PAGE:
mono  is authentic to the period, or words to that effect. You hear this a lot from Beatles fans.  The “original” is mono, like ’60s photographs look more authentic in black and white. I’ve got to tell you, I was there in the ’60s, and life was in colour, it always has been. But people are looking for imagined historical authenticity, not whether it sounds better or works better musically now. It’s their preference, they are paying, why not have what they want, retro.
With digital distribution formats like CD, I-tunes and Spotify, the mono option has almost never  been offered to you. If you want the authentic retro experience it has to be vinyl.
 Good vs bad Stereo: stereo came of age at different speeds: always read the label
Blue Note: Van Gelder after about 1962 it’s really is a matter of preference, there is nothing much wrong with stereo balance in the final Blue Note years, and often I like to have both for a given title.  Before 1962, mono is my preferred choice. Van Gelder’s mono/ Plastylite is thrilling, big, room-filling sound, the format is not front of mind as the music becomes the focus of your attention.
Contemporary Records:  and briefly, Stereo Records, Roy du Nann was the master of stereo from the get go, 1958-ish, stereo every time where it is available.
Columbia: engineers like Fred Plaut also had grasped the recording and mixing of stereo from the very earliest days, and had all the toys the big movie  studio could afford, and The Church with its ethereal presence. We know they used three track recorders, sending part through a reverb chamber, to generate that sense of air and space. Columbia  is always welcome on my turntable, stereo as a first preference.
Riverside: early stereos can be among the worst presentation imaginable, a hole in the middle, or nothing happening on one channel most of the way through, such that you wander up to see if a speaker cable has come loose. Heaven only knows what the engineers intentions were. Perhaps it is significant that most  those Riverside recordings were distributed in Europe ( Interdisc) almost always only in mono, with just a few exceptions. Mono is generally a better experience, one exception being Bill Evans Trio, where each player is so intense, stereo is a sublime physical presence.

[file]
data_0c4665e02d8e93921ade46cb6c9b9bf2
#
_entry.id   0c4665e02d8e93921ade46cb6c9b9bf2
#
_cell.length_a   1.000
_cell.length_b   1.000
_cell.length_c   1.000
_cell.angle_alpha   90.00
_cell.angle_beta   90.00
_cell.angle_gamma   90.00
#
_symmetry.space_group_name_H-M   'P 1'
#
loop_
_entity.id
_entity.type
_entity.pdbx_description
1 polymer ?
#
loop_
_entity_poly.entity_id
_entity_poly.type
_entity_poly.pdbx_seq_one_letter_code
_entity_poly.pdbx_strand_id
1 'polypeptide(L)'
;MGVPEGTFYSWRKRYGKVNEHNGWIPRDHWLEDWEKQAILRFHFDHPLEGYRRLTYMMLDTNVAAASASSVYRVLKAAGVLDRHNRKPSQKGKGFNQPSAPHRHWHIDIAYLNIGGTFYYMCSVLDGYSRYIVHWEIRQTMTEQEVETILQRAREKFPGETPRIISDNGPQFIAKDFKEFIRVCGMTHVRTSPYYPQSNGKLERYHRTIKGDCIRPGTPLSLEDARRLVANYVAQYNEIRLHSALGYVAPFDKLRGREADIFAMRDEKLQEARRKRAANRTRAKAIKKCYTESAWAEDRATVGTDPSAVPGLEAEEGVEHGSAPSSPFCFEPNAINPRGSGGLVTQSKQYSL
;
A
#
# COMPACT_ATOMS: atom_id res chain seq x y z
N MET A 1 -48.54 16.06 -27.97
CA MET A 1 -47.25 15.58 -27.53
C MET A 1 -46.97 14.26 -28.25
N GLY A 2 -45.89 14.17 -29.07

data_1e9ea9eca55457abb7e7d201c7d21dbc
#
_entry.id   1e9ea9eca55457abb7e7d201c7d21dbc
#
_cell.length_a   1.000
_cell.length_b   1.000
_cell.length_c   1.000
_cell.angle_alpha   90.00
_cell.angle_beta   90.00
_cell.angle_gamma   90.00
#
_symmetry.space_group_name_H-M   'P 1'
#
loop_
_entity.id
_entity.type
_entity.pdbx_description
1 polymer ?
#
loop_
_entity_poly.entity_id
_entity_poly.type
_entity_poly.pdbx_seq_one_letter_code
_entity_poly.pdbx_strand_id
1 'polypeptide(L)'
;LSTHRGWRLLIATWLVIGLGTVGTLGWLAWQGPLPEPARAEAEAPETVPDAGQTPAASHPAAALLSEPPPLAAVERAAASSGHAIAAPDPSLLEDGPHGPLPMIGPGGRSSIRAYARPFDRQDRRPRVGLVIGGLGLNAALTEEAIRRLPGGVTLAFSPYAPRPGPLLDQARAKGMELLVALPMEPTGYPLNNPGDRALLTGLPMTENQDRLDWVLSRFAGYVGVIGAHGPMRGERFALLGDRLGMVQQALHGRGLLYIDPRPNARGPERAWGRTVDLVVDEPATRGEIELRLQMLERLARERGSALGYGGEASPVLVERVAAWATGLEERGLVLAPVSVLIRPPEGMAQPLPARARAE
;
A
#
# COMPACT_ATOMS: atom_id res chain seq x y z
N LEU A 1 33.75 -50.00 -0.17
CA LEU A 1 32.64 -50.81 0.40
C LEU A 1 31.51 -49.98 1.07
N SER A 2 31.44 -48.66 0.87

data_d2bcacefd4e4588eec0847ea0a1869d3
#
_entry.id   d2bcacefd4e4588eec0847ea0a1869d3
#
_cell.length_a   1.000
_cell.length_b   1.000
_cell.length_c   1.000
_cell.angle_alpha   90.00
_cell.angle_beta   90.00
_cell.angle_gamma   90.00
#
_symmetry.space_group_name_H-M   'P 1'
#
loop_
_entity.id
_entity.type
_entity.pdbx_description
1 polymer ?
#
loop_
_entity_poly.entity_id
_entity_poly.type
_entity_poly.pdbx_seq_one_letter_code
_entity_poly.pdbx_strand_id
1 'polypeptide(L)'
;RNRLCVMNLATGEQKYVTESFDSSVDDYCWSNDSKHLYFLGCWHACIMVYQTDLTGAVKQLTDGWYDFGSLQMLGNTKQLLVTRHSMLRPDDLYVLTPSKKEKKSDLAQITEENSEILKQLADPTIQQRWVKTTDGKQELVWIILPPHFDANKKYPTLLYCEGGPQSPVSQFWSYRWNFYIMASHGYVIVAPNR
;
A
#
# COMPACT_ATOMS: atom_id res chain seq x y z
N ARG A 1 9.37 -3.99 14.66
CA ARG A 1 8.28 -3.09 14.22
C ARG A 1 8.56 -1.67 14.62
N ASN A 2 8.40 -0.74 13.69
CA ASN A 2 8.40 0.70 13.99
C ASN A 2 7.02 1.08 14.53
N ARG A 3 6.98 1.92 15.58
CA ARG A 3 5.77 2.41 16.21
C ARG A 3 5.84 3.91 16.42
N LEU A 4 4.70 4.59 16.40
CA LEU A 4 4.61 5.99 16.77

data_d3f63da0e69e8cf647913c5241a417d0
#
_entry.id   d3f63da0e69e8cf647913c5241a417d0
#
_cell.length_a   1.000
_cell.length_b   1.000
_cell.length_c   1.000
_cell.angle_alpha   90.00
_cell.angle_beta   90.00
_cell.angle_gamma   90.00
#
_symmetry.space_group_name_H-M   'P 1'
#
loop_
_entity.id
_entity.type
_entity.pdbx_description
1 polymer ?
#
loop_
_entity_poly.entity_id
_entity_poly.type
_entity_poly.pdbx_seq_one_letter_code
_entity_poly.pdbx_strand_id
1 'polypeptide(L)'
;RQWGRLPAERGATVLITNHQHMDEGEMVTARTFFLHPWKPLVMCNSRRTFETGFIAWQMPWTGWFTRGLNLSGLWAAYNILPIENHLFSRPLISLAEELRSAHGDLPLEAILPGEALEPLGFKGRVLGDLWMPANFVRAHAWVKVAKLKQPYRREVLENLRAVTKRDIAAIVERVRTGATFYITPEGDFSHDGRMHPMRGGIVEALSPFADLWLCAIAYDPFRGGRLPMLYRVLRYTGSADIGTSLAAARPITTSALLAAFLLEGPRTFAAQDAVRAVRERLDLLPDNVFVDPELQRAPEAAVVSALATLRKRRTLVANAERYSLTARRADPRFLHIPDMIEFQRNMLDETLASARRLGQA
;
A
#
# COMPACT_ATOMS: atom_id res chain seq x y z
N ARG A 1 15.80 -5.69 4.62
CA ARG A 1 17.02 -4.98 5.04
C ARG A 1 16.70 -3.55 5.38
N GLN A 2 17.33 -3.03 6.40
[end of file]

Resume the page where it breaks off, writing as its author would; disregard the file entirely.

Impulse: of course was a child born in the Stereo Age, always a good choice. Mono was intended for radio play, then soon phased out altogether.
Other labels: : I have heard some real early stereo horrors among these, where one channel would be delayed out of phase, reverb added,  bass and treble filters applied to draw off different instruments.  If you sum the channels with a mono-switch to restore a mono image, the two halves are not symmetrical and you just end up with earache. Early Atlantic and RCA Victor stereo seem to be among the least satisfactory.
Artistic reasons for preference
Irrespective of the merits of mono and stereo format in general, there are some recordings where the format is successful in only one or the other, for artistic reasons.
Live club recordings:  can benefit enormously from an intimate atmospheric recreation through stereo, providing the recording of the audience and room ambience is done well, and the successful recording of each instrument. Musicians in the room feels like a  natural soundstage, though the engineering process is in no way natural.  The worst live recording  is the sort of bootleg quality: someone turns up at a gig with a tape recorder and points a couple of microphones in the general direction of the  bandstand. The excuse is usually “a historically significant recording” to counter a bad recording. I have picked up a few of those, never satisfying.
Artistic contribution: the instrument positioning and sound stage doesn’t always make any artistic contribution to the music – rather, it is independent or even can be sometimes destructive of it. Some examples:
Monk on Columbia  is usually more satisfactory in mono. Columbia did odd  things like put Monk hard panned on one channel,  and put Charlie Rouse tenor in the centre. You wonder whose album it is, Monk or Rouse? it is counter-intuitive to the ear schooled on modern stereo. The centre of attention isn’t where it should be.
Coltrane Love Supreme – must be mono! Otherwise it’s all Coltrane in one speaker for thirty minutes until the final few seconds resolution. I initially chose stereo and ended up buying another copy in mono for that reason.